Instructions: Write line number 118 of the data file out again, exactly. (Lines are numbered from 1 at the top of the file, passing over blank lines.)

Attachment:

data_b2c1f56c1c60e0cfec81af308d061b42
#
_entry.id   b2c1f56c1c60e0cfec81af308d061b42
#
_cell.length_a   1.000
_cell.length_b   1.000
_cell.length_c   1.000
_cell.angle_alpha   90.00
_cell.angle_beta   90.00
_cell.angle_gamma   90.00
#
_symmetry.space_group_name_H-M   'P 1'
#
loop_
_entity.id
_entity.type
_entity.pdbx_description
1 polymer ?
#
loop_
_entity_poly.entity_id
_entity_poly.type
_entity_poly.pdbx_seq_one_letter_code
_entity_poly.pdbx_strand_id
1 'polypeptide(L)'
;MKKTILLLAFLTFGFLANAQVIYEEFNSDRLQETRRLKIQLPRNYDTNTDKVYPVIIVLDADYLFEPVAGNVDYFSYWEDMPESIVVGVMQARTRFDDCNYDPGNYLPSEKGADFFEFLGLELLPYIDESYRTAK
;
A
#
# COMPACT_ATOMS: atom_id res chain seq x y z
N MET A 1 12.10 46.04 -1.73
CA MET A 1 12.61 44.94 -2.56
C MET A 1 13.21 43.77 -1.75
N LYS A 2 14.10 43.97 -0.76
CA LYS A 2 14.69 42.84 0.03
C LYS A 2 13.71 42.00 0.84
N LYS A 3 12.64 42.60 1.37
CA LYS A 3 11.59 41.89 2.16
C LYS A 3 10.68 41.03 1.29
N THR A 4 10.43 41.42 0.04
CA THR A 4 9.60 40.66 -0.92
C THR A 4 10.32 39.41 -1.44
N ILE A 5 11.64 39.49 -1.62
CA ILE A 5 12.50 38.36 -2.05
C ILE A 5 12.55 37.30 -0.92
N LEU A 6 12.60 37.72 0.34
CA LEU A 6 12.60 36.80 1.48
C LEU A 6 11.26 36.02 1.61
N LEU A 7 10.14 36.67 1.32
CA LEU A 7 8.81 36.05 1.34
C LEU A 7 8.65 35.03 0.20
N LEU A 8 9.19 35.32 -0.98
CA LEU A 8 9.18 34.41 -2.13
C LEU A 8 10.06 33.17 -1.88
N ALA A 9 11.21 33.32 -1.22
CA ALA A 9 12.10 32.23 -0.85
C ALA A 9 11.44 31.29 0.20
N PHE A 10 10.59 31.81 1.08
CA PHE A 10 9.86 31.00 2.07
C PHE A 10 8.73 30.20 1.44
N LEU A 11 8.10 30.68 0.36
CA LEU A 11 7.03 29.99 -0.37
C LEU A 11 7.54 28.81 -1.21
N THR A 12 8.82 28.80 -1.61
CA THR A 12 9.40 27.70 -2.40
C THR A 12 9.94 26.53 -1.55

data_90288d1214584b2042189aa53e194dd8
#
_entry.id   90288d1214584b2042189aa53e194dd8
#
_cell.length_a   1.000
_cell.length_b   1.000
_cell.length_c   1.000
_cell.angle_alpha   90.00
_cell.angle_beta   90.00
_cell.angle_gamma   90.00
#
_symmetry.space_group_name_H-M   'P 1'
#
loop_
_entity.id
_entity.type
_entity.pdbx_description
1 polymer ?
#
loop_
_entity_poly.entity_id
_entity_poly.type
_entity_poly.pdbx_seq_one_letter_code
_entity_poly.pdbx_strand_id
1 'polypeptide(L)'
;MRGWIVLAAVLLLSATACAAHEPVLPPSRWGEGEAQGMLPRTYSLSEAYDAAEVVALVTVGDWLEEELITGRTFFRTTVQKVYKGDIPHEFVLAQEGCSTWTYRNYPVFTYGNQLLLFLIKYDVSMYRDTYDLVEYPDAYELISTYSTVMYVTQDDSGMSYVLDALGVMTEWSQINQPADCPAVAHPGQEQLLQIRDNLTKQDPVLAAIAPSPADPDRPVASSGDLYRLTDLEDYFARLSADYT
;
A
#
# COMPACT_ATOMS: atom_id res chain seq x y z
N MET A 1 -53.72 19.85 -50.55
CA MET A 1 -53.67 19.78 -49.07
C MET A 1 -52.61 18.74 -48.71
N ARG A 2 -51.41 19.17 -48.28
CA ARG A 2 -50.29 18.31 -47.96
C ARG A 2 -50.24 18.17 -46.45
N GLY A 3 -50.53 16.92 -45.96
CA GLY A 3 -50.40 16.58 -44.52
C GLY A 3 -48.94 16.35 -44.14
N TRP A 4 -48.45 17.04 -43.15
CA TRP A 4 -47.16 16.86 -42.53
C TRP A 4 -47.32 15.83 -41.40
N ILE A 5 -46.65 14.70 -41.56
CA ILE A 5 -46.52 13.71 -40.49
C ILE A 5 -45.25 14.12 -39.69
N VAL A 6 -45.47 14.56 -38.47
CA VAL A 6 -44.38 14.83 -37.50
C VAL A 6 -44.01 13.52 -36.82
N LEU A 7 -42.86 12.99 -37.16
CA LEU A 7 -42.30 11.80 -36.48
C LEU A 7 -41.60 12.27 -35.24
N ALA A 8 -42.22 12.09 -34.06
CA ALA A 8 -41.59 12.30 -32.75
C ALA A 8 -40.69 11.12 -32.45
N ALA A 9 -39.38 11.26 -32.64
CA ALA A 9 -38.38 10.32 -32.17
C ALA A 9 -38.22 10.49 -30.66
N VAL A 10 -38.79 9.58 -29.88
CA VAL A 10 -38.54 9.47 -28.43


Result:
N ALA A 8 -42.22 12.09 -34.06